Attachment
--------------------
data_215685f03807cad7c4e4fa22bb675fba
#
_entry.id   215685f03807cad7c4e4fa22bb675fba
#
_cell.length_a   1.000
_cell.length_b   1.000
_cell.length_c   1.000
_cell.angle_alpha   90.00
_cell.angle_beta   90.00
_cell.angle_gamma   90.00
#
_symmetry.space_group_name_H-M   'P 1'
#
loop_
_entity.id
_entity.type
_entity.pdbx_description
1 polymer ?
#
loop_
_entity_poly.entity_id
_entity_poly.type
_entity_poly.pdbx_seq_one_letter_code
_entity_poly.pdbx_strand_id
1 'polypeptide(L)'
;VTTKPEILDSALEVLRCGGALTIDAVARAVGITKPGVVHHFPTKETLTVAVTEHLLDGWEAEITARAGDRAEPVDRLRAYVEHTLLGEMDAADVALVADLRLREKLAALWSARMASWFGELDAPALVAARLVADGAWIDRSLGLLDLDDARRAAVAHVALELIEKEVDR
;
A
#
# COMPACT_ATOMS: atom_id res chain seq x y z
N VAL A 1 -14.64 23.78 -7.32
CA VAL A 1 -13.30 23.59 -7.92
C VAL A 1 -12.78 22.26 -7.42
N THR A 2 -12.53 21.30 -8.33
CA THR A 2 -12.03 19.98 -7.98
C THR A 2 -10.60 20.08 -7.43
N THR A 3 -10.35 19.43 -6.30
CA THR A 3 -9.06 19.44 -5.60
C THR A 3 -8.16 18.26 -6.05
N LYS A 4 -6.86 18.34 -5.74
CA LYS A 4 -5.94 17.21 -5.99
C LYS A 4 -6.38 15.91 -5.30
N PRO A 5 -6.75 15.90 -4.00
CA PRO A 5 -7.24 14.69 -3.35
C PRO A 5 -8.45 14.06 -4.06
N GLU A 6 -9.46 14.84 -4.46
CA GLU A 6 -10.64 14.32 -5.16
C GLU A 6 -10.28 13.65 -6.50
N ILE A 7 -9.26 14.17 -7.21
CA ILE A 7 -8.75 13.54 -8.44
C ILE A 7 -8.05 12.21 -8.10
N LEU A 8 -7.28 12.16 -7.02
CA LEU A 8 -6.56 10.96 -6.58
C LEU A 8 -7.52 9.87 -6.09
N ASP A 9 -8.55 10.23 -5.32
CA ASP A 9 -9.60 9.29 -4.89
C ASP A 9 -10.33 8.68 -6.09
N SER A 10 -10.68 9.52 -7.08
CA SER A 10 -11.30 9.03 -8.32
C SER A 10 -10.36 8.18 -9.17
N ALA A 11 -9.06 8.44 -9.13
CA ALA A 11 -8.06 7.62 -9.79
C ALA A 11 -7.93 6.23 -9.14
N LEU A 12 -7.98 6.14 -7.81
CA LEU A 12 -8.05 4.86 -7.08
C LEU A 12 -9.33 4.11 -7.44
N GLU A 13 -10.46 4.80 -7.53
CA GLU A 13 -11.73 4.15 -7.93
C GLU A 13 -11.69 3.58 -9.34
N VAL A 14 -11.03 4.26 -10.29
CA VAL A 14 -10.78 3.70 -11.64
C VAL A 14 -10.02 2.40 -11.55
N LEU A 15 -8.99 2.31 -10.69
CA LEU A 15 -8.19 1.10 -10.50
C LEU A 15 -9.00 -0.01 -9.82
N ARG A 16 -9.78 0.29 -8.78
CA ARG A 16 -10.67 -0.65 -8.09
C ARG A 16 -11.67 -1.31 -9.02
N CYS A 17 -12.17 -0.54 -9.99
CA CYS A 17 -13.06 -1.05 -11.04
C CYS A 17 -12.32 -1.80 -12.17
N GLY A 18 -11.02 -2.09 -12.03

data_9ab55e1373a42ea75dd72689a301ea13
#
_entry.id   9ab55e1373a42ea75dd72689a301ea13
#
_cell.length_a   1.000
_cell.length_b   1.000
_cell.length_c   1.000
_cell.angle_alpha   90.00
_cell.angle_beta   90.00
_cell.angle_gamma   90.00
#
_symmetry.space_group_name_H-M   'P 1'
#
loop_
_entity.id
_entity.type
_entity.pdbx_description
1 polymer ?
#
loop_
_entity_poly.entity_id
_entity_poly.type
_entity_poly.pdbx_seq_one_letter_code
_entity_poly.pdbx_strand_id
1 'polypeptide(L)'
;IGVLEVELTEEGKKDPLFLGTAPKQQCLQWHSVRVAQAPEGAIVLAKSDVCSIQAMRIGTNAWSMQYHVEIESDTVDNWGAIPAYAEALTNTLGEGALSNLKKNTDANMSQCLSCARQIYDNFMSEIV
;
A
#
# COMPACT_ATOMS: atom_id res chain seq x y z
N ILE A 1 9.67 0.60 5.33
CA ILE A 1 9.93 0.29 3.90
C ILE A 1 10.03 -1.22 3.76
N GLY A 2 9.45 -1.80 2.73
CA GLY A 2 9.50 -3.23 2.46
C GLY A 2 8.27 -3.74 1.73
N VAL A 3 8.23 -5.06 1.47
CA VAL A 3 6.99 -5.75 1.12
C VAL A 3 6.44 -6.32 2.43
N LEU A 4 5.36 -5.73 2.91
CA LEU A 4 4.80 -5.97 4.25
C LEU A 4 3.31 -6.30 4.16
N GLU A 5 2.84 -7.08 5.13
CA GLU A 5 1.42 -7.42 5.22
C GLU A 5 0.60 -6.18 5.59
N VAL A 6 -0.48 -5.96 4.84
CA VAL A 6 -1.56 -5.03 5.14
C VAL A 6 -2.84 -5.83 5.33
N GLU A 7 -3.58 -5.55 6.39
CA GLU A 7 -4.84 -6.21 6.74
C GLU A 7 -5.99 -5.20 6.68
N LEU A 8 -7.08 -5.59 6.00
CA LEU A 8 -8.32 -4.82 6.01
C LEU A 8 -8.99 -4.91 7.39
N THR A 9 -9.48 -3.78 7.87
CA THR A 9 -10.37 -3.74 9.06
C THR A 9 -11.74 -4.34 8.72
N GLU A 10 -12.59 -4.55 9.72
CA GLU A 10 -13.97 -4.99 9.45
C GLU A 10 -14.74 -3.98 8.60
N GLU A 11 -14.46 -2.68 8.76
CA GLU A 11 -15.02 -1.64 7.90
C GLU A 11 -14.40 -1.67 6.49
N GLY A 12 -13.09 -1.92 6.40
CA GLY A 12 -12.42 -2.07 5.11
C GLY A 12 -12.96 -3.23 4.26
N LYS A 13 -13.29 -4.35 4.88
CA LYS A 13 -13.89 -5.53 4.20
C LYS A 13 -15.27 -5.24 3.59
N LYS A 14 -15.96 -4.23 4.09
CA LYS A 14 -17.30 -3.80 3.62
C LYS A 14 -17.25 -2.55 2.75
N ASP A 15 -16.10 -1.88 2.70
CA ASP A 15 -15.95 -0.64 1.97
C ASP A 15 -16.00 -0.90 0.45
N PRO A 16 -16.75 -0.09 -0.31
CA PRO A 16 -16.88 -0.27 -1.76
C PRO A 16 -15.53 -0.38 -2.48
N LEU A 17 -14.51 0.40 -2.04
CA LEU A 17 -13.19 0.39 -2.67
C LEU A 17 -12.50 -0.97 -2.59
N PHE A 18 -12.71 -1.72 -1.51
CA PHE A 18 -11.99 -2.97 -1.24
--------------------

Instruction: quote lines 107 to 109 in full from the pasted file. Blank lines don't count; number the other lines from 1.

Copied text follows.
1 'polypeptide(L)'
;IGVLEVELTEEGKKDPLFLGTAPKQQCLQWHSVRVAQAPEGAIVLAKSDVCSIQAMRIGTNAWSMQYHVEIESDTVDNWGAIPAYAEALTNTLGEGALSNLKKNTDANMSQCLSCARQIYDNFMSEIV
;